Observation: We are to put our love for God and His Word above all other loves. As God's Word instructs us, we are to also love one another, but only the Word of our Creator can teach us how to properly and effectively love one another.

Who of us has not gone to summer camp and come back gleefully clutching a shellacked-bark wall plaque bearing the almost deftly positioned macaroni letters, “GOD IS LOVE”? For a scruffy and probably smelly kid returning from camp clutching a bag of dirty laundry, it was an instant bypass into a mother's heart. In that craft hut, we began to discover a deep truth. As adults, we are now drawn to and by this love. The more that we know of it through Scripture and the life of Jesus, the more that we are drawn to love God in return.

What “GOD IS LOVE” looks like is illustrated in Scripture, especially in the life and death of Jesus. Jesus instructs us to love God and one another as He did in a costly and sacrificial way. But would any of us really want to possess a love like God's? We would then have to live our lives last and least — as Jesus did especially on the cross — forgive people who hurt us or harm others, confront wrong and hate what God hates. We would have to be patient with bad people and help people we don't like. Is there another choice, please? Perhaps we could express love for God, as many churches do, and “cherry pick” from the low-hanging branches of the breadth of God's astounding love by just comforting and affirming people. Who has not had repeated in their ear, “the church just needs to love everybody”? Today this minimizing temptation is especially useful, as any self-defined and borderless lifestyle is now being, and often must be, “lovingly” affirmed. The old pop song is being sung with the conviction of a Sunday hymn, “Everything is beautiful, in its own way…”. But that song was a delusion and a lie even then. Is this not to reverse the words of our camp sign around to say “LOVE IS GOD”? Those who stifle their theology at “loving everybody” and consequently affirming everybody's values need to re-read especially their New Testament. God has a deeper love for us to know and express than only dispensing comfort to others. “Our world is in deep need of a love that is more than comfort.” (Joshua Butler, The Skeleton in God's Closet, p.189) A Christian must be more than someone who “just loves everybody”. An atheist can do that, too.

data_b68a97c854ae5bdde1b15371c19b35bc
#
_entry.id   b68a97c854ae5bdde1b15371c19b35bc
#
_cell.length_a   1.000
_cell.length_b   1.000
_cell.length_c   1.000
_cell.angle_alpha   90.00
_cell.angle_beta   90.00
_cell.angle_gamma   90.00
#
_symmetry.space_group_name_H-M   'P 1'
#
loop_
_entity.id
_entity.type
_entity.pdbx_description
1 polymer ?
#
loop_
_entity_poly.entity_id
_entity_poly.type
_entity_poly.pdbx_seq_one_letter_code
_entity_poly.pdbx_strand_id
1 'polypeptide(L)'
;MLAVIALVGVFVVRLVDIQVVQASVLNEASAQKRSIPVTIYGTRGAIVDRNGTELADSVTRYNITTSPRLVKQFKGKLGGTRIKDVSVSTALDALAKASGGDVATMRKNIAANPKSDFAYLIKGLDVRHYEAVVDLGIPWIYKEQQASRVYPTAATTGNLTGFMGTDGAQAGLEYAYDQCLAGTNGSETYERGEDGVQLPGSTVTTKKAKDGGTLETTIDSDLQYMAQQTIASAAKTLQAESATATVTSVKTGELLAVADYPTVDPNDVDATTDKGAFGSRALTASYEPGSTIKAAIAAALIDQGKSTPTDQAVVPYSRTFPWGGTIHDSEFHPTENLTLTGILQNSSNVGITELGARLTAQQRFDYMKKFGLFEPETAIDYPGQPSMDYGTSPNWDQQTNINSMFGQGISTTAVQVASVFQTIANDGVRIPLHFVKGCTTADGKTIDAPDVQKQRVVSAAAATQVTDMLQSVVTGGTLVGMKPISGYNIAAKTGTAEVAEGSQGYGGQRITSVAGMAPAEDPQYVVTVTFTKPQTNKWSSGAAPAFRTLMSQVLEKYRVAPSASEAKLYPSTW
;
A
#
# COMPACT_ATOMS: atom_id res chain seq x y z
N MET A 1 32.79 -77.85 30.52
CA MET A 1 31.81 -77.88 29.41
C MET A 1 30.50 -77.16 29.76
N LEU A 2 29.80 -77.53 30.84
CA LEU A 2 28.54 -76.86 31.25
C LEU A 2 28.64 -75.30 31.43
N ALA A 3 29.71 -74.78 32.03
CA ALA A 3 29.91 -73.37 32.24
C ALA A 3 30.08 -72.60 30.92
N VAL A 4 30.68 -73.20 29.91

Possessing love for God and loving others deeply like God can be found only through discovering the value of obedience to God. Of course. Parents understand this. In Gethsemane, Jesus loved us enough to die for us only because His love for the Father made Him want to obey Him. He could trust that God's final will for Him would be good. To say that we love God and then not to obey God's Word is not to trust God or to fear His goodness, and to spurn His love. It is clear from even a cursory reading of Scripture that love and obedience are in effect one word in God's language (for example Exodus 20:6; Joshua 22:5; John 14:15-24). Similarly, Paul discovered in prison that for God, suffering and joy were also the same word (for example Colossians 1:24; Romans 8:17-18). Yes, “trust, love and obedience remain at the heart of right relating to God in the New Testament…” (Iain Provan, Seriously Dangerous Religion, p.330). To possess and express a deeper love like God's requires us to discover the value of obediently loving Him first, not second, not last. When our love for God comes first – just as Jesus shows us – then we are able to properly and effectively “love one another as I have loved you” (John 13:34) and we will seek their greater good.

The PCC is currently struggling to find the unity that a universally professed love for God should bring. But is merely self-identifying as “loving Jesus Christ” without a supporting desire to obey God's Word possible? Let us not be deceived: self-identifying is a popular and empowering phenomenon in our culture that bows down before the god of personal freedom. Is simply professing a love for Jesus the final test when it comes to the things of the Kingdom? No. We dare not define our relationship to God on our own terms. Without a desire for the obedience to God that Jesus had, our love rightly becomes suspect (1 John 2:3-6).

The long-standing fence of disunity in the PCC over the necessity of obeying all of God's Word has now been exposed. There are no fences in the vast expanses of the Australian outback where huge cattle ranches are common. The cattle are free to roam, but they don't stray because water wells are dug. The only well that the PCC needs is that biblical and doctrinal standard that invites all of us to so demonstrate a love for Jesus that it will issue in a desire for obedience to God's Word. It is, in fact, the desire to have Jesus as Lord.

Obedience to His Word is the test that God has always set as the true and only test of anyone confessing love for Him and others. Jesus often makes this clear as in, “If you love me, you will obey my commandments. … Those who accept my commandments and obey them are the ones who love me. And the teaching you have heard is not mine, but comes from the Father, who sent me.” (John 14:15, 23-24 GNT) We dare not say we have come to faith in Christ if in reality it is only on our terms. We dare not make love into a god. No, better that “GOD IS LOVE” — the fullness of it, the perfection of it, glorious, gracious and eternal, just as Scripture invites us to share in and show.